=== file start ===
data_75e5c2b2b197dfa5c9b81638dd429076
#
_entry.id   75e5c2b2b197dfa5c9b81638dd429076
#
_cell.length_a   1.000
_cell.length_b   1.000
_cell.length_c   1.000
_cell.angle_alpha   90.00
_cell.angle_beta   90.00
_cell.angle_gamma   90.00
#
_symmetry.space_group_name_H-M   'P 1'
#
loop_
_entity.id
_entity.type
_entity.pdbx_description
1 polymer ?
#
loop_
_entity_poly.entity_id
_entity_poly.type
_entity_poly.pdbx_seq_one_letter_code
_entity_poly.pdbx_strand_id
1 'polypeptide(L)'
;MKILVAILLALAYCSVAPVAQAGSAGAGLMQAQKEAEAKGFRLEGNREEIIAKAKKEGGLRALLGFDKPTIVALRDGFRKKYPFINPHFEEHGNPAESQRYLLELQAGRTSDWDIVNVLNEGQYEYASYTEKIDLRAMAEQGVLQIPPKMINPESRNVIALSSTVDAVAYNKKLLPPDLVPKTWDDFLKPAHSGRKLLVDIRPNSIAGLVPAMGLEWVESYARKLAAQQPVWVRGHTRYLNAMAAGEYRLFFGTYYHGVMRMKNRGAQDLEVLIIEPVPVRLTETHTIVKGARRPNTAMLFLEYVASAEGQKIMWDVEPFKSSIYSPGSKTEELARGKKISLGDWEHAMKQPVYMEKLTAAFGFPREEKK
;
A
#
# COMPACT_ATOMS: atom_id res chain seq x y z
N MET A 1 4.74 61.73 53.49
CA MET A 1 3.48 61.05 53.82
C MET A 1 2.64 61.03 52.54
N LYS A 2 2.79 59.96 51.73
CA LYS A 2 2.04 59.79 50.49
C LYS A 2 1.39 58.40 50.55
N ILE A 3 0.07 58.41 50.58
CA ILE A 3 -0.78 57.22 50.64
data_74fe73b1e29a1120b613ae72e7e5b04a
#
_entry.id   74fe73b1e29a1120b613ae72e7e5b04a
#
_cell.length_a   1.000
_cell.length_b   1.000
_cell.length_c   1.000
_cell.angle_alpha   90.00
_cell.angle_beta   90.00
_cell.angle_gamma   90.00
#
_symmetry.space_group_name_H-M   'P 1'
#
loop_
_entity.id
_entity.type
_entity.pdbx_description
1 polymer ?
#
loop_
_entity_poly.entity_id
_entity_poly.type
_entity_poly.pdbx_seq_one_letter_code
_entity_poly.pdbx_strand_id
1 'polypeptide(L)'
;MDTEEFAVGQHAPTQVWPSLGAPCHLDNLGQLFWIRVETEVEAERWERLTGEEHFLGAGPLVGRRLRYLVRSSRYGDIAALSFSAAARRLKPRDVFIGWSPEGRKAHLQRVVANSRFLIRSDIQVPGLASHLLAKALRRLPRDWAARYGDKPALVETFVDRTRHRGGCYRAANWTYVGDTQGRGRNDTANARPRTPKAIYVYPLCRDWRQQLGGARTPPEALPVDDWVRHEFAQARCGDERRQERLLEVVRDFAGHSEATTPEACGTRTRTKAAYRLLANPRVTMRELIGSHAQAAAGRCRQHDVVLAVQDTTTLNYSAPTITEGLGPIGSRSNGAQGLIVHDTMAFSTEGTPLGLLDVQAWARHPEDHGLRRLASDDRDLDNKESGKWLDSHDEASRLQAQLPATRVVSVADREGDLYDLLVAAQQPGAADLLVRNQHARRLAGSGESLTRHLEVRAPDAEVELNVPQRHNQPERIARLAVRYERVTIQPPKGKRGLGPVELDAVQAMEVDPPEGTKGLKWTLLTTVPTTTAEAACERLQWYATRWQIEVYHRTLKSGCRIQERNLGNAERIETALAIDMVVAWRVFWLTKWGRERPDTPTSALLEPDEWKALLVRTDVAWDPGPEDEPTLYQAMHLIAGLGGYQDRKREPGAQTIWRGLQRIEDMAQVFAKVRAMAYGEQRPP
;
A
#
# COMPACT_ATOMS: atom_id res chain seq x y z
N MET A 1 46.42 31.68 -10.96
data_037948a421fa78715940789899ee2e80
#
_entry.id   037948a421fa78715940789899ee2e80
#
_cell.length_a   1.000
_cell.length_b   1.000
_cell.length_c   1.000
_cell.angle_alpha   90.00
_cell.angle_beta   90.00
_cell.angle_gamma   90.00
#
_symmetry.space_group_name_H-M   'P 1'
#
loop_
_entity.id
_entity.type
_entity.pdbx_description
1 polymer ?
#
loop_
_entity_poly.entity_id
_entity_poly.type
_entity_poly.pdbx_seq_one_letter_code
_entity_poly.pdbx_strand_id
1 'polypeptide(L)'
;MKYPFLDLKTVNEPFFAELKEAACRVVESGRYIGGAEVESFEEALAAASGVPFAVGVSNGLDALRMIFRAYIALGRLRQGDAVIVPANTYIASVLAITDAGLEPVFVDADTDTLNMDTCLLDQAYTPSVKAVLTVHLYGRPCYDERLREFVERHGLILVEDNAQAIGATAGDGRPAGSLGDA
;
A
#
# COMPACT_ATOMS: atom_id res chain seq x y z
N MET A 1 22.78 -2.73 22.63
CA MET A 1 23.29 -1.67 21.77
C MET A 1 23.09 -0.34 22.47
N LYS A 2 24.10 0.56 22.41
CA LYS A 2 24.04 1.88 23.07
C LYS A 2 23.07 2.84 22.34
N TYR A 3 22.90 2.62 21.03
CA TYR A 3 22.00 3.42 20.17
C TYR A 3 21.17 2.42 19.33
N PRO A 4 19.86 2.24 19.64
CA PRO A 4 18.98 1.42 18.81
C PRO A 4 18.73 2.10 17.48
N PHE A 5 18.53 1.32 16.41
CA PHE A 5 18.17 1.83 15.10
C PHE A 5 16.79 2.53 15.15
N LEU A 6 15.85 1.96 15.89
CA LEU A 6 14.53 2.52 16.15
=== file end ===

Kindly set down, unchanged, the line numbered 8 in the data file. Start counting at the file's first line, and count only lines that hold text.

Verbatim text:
_cell.angle_alpha   90.00